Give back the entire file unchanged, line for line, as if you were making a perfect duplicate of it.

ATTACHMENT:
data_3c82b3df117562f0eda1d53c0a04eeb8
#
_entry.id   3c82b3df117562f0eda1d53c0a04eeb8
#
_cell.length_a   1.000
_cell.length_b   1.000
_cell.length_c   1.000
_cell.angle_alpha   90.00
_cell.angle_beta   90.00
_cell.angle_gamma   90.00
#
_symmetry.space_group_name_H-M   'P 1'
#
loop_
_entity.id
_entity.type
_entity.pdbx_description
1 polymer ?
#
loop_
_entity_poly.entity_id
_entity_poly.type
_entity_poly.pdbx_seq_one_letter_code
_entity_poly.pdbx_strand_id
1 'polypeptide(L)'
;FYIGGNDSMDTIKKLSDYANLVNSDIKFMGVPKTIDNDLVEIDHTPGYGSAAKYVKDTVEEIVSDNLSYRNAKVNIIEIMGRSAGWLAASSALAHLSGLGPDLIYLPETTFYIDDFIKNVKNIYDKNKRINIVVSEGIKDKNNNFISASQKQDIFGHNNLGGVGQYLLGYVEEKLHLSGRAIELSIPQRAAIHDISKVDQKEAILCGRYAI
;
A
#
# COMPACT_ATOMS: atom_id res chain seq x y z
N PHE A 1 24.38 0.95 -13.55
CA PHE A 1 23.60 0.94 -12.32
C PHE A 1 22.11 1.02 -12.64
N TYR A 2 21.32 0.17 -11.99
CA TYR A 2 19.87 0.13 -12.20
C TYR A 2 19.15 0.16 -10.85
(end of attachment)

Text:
data_3c82b3df117562f0eda1d53c0a04eeb8
#
_entry.id   3c82b3df117562f0eda1d53c0a04eeb8
#
_cell.length_a   1.000
_cell.length_b   1.000
_cell.length_c   1.000
_cell.angle_alpha   90.00
_cell.angle_beta   90.00
_cell.angle_gamma   90.00
#
_symmetry.space_group_name_H-M   'P 1'
#
loop_
_entity.id
_entity.type
_entity.pdbx_description
1 polymer ?
#
loop_
_entity_poly.entity_id
_entity_poly.type
_entity_poly.pdbx_seq_one_letter_code
_entity_poly.pdbx_strand_id
1 'polypeptide(L)'
;FYIGGNDSMDTIKKLSDYANLVNSDIKFMGVPKTIDNDLVEIDHTPGYGSAAKYVKDTVEEIVSDNLSYRNAKVNIIEIMGRSAGWLAASSALAHLSGLGPDLIYLPETTFYIDDFIKNVKNIYDKNKRINIVVSEGIKDKNNNFISASQKQDIFGHNNLGGVGQYLLGYVEEKLHLSGRAIELSIPQRAAIHDISKVDQKEAILCGRYAI
;
A
#
# COMPACT_ATOMS: atom_id res chain seq x y z
N PHE A 1 24.38 0.95 -13.55
CA PHE A 1 23.60 0.94 -12.32
C PHE A 1 22.11 1.02 -12.64
N TYR A 2 21.32 0.17 -11.99
CA TYR A 2 19.87 0.13 -12.20
C TYR A 2 19.15 0.16 -10.85